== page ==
The Gray Dawn by Stewart Edward White
Keith left the courtroom in a daze of incredulity. This was his first serious defeat; and he could not understand it. The case was absolutely open and shut, a mere question of fact to which there were sufficient and competent witnesses. For the moment he was completely routed.
As he emerged to the busy crowds on Kearney Street a sudden repugnance to meeting acquaintances overcame him. He turned off toward the bay, making his way by the back streets, alleys, and slums of that unsavoury quarter. But even here he was not to escape. He had not gone two blocks before he descried Krafft's slight and elegant figure sauntering toward him. Keith braced himself for the inevitable question.
"Well," it came, "how goes the trial?"
The words released Keith's pent flood of bitterness. Here was an outlet; Krafft was "safe." He poured out his disappointment, his suspicion, his indignation. The little man listened to him in silence, a slight smile, sketching his full, red lips. When Keith had somewhat run down, Krafft, without a word, took him by the arm and led him by devious ways down to the water-front portion of the city. There he planted him near the entrance of a dark alley.
"Now you wait here," Keith was told.
Keith obeyed. The interval was long, but he had much to occupy his mind. After a time Krafft returned in company with a slouching, drink-sodden bummer of powerful build and lowering mien, the remains of a forceful personality. This individual shambled along in the wake of the dapper little Krafft quite meekly and submissively.
"Here you are," said the latter briskly, and with a sort of nonchalant authority. "Come, now, Mex, tell Mr, Keith what you know about the Cora trial. Go on!" he urged, as the man hesitated. "He's not going to 'use' you--he doesn't even know who you are or where you're to be found, and I'm not going to tell him. Speak up, Mex! I tell you I want him to know how things stand."
Keith by now was acquainted with many of Krafft's proteges, but he had never met the delectable Mex. Evidently the latter had long known Krafft, however, for he acknowledged his authority unquestioningly.
"It's like this, boss," he began in a hoarse voice. "You don't know me, like Mr. Krafft says, but there's plenty that do. I got a lot of infloonce down here, and when anybody wants anything they know where to come to get it, which is right to headquarters--here," he slapped his great chest.
"Get on," interrupted Krafft impatiently. "We'll take it for granted that you are a great man."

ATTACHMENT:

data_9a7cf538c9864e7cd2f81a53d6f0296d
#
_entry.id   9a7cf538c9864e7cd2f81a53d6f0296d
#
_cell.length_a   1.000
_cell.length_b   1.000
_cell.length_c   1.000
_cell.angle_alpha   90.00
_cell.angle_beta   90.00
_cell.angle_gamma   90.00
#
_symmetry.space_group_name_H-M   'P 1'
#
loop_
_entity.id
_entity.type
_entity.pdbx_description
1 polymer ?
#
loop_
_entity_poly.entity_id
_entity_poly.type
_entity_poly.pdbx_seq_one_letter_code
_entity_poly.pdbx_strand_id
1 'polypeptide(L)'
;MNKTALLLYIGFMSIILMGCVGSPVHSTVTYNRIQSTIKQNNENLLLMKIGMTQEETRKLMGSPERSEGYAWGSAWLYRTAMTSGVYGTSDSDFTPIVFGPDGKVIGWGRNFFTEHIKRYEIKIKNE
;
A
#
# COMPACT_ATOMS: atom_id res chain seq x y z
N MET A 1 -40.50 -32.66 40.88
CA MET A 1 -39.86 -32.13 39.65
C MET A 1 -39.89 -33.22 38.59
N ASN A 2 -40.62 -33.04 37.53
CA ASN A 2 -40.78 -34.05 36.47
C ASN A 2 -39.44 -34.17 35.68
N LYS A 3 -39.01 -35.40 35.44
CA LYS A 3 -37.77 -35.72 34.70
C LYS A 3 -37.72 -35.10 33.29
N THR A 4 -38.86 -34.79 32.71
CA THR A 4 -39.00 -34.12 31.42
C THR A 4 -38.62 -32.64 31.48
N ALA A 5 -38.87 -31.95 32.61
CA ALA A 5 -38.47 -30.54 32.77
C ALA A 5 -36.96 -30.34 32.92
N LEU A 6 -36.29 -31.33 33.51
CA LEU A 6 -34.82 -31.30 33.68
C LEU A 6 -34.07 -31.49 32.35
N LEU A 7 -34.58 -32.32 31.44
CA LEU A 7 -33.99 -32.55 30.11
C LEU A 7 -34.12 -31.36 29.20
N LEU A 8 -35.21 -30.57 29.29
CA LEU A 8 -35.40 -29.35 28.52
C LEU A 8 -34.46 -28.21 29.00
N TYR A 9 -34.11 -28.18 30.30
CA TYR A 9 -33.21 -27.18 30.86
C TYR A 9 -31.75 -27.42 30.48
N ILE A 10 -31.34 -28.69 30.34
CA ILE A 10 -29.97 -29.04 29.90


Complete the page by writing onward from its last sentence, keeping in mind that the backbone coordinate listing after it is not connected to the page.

Mex looked at him reproachfully, but went on:
"About this Cora trial: they come to me for good, reliable witnesses, and I got 'em, and drilled 'em. There ain't nobody in it with me for making any witness watertight."
"How many witnesses?" prompted Krafft.
"Eight," replied Mex promptly.
"Well, they give me five thousand fer to git the job done," admitted Mex, with some reluctance.
"Hope they got some of it," commented Krafft.
"Who gave you the money?" demanded Keith.
But Krafft interposed.
"Hold on, my son, that isn't ethics at all! You mustn't ask questions like that, must he, Mex? Very bad form!" He turned to Keith with a crisp air of decision. "That's what was the matter with your trial; I just thought I'd show you. Go on, Mex, get out," he commanded that individual, good- humouredly. "I'm not particularly proud of you, but I suppose I've got to stand you. Only remember this: Mr. Keith is my friend. Swear him out of the high seats of heaven--if you can--because that's the nature of you; but let him walk safely. In other words, no strong-arm work; do you understand?"
The man mumbled and growled something.
"Nonsense, Mex," interrupted Krafft sharply. "Do as I say.
"It's a matter of a tidy sum," blurted out Mex at last.
"You see, you were already marked for the slaughter," he told Keith; then to Mex:
"Well, you let him alone; he's my friend."
"All right, if you say so," growled the man.
"You're safe--as far as Mex and all his people are concerned," said Krafft to Keith. "Our word is always good, when given to a friend; isn't it, Mex?"
The man nodded, awkwardly and slouched away.
Keith's depression had given place to anger. He had been beaten by unfair means; his opponent had cheated at the game, and his opponent enjoyed the respect of the community as a high-minded, able, dignified member of the bar. It was unthinkable! A man caught cheating at cards would most certainly be expelled from any decent club.
"I'll disbar that man if it's the last act of my life!" He cried, "He's not fit to practise among decent men!"
He left Krafft standing on the corner and smiling quietly, and hurried back to his office.